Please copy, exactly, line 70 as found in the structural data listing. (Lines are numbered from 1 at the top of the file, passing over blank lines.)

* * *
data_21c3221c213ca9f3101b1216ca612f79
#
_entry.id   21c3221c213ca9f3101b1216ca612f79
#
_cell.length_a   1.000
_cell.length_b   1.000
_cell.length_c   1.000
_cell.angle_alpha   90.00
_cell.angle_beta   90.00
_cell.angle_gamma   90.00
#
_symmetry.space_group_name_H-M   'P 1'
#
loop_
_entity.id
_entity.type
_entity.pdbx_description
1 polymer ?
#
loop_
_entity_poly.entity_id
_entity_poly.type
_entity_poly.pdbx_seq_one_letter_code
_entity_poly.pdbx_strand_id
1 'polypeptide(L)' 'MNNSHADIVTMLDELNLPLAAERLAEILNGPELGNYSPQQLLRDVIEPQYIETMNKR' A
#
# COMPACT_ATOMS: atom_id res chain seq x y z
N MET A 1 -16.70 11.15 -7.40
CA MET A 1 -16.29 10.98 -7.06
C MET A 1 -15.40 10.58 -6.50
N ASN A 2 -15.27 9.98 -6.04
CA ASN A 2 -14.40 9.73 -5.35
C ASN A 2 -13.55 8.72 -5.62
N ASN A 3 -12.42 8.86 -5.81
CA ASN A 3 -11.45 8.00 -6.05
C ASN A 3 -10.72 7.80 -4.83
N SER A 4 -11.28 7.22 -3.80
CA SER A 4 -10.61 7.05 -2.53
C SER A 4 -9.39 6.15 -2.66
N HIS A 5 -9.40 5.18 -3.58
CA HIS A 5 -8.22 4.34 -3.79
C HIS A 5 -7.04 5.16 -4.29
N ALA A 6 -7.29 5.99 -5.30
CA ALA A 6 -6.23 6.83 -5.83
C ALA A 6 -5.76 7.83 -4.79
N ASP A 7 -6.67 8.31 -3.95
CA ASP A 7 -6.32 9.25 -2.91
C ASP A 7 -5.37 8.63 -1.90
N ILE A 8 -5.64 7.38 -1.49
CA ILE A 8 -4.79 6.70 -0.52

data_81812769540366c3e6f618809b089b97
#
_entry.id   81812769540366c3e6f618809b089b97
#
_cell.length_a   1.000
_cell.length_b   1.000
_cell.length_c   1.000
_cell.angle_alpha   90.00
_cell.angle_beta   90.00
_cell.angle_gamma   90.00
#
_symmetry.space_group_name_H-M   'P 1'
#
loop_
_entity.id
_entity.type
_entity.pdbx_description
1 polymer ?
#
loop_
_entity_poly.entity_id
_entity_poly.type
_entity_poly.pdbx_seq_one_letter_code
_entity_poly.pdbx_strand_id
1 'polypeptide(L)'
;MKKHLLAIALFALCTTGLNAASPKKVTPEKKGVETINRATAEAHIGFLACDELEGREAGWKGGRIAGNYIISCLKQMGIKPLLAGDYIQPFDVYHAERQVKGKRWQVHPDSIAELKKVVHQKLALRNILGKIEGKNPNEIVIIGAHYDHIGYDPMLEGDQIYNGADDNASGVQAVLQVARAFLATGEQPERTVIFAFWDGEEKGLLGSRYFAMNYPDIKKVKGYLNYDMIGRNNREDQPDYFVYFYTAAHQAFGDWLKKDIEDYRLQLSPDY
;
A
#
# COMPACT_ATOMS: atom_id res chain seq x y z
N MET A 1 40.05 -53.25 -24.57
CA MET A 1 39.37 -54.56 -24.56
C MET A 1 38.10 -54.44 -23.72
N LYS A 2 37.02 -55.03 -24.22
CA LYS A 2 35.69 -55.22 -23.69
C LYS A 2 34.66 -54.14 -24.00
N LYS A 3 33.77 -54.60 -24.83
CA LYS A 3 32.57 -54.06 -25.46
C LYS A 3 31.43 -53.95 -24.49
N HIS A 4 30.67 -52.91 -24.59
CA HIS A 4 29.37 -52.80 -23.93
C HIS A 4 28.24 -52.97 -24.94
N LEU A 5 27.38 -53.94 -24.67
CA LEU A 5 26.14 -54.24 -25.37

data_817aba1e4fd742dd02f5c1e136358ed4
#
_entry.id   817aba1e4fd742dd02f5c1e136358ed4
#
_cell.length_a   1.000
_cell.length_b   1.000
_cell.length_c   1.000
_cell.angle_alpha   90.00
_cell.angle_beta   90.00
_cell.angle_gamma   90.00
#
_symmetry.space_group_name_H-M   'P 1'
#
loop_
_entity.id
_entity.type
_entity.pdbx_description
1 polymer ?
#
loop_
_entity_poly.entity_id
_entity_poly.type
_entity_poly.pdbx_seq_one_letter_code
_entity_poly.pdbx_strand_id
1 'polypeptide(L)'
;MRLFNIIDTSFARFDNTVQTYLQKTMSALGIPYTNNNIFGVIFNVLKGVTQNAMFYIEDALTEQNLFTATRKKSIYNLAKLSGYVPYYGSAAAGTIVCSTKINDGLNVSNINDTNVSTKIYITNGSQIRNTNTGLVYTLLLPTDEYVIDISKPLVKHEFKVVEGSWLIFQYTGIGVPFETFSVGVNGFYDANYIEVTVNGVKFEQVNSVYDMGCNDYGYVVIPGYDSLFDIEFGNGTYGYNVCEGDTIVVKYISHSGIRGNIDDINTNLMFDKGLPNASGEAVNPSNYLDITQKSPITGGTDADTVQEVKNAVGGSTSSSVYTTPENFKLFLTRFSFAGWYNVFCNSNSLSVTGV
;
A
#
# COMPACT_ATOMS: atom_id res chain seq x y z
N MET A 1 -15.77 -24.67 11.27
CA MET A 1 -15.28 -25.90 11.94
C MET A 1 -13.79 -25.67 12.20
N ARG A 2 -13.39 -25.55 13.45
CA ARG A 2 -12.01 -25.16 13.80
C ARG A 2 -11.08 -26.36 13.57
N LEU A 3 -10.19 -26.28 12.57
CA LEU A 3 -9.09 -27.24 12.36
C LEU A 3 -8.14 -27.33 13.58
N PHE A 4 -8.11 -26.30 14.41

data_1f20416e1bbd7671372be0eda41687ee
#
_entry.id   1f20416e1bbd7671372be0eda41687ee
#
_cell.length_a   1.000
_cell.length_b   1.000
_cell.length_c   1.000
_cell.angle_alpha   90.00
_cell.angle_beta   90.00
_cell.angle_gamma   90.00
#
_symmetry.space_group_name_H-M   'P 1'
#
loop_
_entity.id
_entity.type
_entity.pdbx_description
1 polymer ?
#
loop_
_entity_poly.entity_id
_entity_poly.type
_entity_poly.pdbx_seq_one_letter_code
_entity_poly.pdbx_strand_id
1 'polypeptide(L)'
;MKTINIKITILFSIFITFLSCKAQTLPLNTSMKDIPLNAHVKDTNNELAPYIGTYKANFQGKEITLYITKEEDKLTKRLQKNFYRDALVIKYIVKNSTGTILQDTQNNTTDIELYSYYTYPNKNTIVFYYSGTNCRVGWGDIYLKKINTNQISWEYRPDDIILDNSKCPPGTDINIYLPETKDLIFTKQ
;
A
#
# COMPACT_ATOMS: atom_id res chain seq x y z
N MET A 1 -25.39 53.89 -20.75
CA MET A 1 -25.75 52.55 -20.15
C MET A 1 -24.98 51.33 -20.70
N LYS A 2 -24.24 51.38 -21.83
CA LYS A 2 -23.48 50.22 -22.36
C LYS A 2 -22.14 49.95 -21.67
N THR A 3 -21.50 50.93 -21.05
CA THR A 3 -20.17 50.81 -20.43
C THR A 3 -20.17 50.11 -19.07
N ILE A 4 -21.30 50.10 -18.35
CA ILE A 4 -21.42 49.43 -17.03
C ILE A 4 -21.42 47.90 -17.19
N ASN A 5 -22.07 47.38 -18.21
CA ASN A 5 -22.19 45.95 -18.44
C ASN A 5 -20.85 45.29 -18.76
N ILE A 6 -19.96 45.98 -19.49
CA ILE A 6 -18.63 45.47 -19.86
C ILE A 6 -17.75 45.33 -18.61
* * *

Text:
loop_